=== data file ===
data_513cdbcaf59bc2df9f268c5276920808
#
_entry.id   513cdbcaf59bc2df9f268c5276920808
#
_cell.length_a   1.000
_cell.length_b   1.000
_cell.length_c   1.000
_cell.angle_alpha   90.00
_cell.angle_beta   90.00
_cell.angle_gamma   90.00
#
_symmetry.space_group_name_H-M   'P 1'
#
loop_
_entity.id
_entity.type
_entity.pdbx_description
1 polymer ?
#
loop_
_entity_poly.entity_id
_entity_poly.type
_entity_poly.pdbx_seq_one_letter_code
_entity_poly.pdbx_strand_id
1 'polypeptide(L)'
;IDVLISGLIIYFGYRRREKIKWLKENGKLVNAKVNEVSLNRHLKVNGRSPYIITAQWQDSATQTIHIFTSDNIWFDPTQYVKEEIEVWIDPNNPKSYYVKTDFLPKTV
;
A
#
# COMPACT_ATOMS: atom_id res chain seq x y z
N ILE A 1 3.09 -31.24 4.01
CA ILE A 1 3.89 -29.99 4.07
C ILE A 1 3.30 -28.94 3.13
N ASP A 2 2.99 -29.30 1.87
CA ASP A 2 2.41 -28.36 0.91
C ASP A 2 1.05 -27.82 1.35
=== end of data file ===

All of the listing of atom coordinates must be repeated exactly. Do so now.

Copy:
data_513cdbcaf59bc2df9f268c5276920808
#
_entry.id   513cdbcaf59bc2df9f268c5276920808
#
_cell.length_a   1.000
_cell.length_b   1.000
_cell.length_c   1.000
_cell.angle_alpha   90.00
_cell.angle_beta   90.00
_cell.angle_gamma   90.00
#
_symmetry.space_group_name_H-M   'P 1'
#
loop_
_entity.id
_entity.type
_entity.pdbx_description
1 polymer ?
#
loop_
_entity_poly.entity_id
_entity_poly.type
_entity_poly.pdbx_seq_one_letter_code
_entity_poly.pdbx_strand_id
1 'polypeptide(L)'
;IDVLISGLIIYFGYRRREKIKWLKENGKLVNAKVNEVSLNRHLKVNGRSPYIITAQWQDSATQTIHIFTSDNIWFDPTQYVKEEIEVWIDPNNPKSYYVKTDFLPKTV
;
A
#
# COMPACT_ATOMS: atom_id res chain seq x y z
N ILE A 1 3.09 -31.24 4.01
CA ILE A 1 3.89 -29.99 4.07
C ILE A 1 3.30 -28.94 3.13
N ASP A 2 2.99 -29.30 1.87
CA ASP A 2 2.41 -28.36 0.91
C ASP A 2 1.05 -27.82 1.35